European Photography 87 offers a fresh view of contemporary U.S. photography, featuring new work by Nicole Belle, Emilio Chapela, Tim Davis, Myra Greene, Todd Hido, Whitney Hubbs, Erika Larsen, Matt Lipps, Richard Mosse, Laurel Nakadate, Michael Schmelling, Paul Shambroom, Will Steacy, Greg Stimac, Hank Willis Thomas, and Brian Ulrich.
"Given what has happened in the world since 1989," writes co-editor Wendy Watriss in her introductory essay, "and the ensuing crises that have shaken the United States, it is an appropriate time to look at culture and art in the U.S., particularly photography and photo-based art. The works in this issue of European Photography come from a series of exhibitions of Contemporary U.S. Photography commissioned by FotoFest for its thirteenth international Biennial of photo-based art."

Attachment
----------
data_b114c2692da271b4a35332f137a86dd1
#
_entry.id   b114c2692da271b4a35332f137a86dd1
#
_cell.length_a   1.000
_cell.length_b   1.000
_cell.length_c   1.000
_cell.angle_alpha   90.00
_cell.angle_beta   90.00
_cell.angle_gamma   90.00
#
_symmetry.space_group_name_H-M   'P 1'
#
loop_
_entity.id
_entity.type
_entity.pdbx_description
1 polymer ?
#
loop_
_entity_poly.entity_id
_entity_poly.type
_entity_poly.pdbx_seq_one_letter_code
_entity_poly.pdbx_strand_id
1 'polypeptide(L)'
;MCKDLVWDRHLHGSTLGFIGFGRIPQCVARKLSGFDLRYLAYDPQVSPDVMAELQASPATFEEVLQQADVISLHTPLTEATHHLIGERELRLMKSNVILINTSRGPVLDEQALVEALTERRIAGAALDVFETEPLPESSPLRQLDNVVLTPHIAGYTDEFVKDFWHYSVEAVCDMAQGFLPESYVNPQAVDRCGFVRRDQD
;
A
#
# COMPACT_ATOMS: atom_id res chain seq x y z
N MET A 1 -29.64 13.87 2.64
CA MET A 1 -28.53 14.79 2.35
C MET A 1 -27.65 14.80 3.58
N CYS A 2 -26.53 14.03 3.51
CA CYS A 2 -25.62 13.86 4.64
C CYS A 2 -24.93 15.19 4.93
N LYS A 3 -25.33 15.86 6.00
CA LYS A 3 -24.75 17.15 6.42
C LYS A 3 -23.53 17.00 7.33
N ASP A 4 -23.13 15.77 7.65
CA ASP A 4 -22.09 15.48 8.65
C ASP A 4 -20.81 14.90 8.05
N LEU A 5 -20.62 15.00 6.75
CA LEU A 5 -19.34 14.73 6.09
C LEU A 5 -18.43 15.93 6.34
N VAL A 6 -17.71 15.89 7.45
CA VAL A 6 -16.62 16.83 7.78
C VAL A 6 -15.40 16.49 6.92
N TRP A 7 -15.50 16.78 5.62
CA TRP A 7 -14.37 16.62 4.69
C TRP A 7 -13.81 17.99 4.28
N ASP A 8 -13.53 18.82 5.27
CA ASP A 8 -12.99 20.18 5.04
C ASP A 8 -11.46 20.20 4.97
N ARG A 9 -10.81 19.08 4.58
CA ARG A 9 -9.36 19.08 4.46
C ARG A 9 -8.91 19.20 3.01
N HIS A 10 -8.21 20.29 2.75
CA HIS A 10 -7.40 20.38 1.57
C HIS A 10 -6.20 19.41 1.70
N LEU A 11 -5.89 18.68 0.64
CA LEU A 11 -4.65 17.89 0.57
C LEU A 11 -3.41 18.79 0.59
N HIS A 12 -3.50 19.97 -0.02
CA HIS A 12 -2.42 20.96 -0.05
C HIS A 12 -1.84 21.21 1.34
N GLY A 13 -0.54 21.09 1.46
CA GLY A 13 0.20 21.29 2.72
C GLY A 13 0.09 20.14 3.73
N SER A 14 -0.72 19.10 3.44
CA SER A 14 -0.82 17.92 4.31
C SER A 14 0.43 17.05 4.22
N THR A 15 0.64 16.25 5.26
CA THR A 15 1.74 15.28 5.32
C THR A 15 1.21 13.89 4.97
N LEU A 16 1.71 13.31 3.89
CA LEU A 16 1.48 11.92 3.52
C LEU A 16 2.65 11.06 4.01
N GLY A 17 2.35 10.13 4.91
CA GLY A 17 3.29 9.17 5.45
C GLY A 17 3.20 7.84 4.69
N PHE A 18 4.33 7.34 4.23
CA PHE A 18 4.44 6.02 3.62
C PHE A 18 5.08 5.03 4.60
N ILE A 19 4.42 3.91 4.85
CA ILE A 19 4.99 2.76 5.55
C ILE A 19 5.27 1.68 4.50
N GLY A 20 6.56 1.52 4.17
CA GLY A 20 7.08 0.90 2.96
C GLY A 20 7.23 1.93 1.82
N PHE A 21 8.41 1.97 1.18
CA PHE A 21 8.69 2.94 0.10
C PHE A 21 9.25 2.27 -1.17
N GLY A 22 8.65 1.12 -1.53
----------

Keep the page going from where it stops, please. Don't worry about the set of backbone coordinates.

Also in this issue:
Thomas Wiegand on "Collecting Photo Books," answering questions such as, How do you recognize a photo book worth collecting?, Where do you buy photo books, and how do you sell them again?, How do you build up a collection?, How do you handle photo books?
A. D. Coleman questioning the question "Is Copyright Dead?" by paraphrasing Mark Twain: ". . . reports of the death of copyright have been greatly exaggerated."
Marcel René Marburger on the Flusser Archive in Berlin as a stimulating site of dialogue: "Vilém Flusser’s 'Towards A Philosophy of Photography,' published 1982 and since translated into 23 languages, is one of the most influential pieces of contemporary writing on the theory of photography. Flusser would have been 90 this year reason enough to visit the Vilém Flusser Archive in Berlin, which not only preserves his work, but keeps it alive."
Photobook Dummy Award winner Werner Amann with a 7-page feature of his disturbing photo project "American."
"International Photography Magazines": Subsequent to our survey on “International Photography Festivals” (European Photography 84), we are presenting 43 photo magazines, ranging from classic journals like Aperture, Imago and Eikon, to promising recent projects like Der Greif, to equally diverse net media.